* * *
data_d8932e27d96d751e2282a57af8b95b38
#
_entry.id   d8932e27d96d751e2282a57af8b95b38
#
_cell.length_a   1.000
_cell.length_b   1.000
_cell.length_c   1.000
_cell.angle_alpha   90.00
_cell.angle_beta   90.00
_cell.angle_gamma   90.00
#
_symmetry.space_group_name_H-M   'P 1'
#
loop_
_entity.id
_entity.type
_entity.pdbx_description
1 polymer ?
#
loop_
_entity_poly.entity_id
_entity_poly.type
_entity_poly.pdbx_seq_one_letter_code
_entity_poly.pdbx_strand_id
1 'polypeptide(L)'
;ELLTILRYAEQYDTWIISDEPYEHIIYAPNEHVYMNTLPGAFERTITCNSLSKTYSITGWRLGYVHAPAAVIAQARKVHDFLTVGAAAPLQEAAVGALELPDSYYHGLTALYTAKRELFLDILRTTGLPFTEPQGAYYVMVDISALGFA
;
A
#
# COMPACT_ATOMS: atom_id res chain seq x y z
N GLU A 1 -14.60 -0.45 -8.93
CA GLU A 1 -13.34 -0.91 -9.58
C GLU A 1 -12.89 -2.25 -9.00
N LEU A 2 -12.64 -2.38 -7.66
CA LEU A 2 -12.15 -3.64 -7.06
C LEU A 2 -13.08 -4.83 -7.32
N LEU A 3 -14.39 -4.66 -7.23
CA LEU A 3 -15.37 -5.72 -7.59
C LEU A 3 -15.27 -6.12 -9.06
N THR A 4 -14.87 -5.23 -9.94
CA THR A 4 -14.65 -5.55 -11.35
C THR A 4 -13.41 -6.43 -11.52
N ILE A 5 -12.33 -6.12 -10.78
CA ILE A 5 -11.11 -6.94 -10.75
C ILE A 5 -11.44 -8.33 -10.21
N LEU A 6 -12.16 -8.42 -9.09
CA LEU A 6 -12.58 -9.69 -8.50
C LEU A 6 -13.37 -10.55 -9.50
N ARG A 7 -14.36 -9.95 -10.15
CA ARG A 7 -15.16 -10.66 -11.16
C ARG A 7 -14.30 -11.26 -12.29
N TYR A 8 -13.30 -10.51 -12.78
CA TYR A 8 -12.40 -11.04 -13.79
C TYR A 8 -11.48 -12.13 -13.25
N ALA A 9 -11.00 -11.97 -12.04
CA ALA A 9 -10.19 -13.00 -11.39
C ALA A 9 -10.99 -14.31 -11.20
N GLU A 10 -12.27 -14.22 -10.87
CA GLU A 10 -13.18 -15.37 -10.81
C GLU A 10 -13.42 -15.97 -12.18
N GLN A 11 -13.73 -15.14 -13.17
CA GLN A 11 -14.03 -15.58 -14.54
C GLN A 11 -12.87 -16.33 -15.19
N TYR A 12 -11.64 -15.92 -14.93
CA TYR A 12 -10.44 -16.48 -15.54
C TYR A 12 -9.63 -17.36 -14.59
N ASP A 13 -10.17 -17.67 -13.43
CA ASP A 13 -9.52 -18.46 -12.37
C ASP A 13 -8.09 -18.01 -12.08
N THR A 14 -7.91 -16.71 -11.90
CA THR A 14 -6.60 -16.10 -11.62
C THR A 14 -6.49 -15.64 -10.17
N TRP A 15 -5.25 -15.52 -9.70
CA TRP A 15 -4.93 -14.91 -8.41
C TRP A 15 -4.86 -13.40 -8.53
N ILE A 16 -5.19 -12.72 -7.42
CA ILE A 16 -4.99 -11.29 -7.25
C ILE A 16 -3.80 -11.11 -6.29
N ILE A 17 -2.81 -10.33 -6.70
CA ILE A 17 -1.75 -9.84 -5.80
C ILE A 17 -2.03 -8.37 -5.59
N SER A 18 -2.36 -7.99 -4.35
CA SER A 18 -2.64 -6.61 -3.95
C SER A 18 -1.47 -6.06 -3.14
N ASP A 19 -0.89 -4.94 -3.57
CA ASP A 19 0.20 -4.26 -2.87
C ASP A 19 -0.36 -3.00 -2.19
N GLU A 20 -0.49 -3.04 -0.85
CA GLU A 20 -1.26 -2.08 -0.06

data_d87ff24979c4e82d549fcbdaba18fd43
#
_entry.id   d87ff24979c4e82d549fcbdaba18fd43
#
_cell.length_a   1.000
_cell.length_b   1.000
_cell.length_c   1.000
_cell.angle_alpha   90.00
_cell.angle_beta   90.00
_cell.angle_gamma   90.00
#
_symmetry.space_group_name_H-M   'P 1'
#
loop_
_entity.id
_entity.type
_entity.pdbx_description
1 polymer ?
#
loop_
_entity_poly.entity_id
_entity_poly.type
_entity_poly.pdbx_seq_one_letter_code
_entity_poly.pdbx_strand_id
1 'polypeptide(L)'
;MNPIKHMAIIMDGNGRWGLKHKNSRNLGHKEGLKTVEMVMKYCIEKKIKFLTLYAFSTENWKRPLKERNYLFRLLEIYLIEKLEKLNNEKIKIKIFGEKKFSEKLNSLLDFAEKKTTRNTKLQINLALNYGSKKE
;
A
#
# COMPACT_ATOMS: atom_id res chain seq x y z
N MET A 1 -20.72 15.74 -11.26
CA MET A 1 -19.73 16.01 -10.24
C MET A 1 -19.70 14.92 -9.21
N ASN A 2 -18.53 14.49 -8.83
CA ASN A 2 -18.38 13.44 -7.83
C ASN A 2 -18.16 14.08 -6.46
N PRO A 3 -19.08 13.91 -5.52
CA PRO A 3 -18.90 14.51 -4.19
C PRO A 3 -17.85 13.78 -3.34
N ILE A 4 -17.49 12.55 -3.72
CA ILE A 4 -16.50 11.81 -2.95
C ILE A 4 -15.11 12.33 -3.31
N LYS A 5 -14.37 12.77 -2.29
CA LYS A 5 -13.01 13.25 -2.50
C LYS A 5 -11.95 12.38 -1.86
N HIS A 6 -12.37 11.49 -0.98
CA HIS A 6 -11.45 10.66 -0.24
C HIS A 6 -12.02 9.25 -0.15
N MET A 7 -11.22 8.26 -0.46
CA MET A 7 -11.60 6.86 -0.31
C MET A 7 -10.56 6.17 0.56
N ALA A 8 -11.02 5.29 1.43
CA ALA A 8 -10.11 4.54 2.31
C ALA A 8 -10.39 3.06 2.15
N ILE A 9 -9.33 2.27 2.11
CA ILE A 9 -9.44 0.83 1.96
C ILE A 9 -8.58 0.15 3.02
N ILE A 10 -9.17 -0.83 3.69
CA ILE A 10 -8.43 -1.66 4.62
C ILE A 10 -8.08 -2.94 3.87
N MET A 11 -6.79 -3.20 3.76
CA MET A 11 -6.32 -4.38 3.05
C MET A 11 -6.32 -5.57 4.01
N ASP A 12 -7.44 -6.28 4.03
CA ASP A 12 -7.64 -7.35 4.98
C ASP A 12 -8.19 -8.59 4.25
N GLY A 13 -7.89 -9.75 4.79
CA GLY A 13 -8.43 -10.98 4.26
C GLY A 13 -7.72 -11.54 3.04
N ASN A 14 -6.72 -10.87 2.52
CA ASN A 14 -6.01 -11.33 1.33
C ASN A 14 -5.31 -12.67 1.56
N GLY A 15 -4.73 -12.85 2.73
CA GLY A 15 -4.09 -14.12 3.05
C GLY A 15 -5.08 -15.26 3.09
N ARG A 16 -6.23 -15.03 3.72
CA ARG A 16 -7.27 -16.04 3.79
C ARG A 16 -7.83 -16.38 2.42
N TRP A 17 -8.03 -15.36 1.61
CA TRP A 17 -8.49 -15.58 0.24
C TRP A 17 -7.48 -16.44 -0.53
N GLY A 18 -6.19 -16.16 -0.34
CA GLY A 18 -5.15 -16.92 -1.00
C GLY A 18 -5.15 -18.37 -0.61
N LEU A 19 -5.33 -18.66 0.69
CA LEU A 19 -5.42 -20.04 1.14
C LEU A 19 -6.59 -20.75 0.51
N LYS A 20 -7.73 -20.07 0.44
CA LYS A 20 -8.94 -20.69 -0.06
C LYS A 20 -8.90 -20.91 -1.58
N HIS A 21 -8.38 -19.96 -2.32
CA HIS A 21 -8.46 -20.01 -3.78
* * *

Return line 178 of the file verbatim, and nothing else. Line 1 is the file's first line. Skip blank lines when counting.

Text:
CA LYS A 20 -8.94 -20.69 -0.06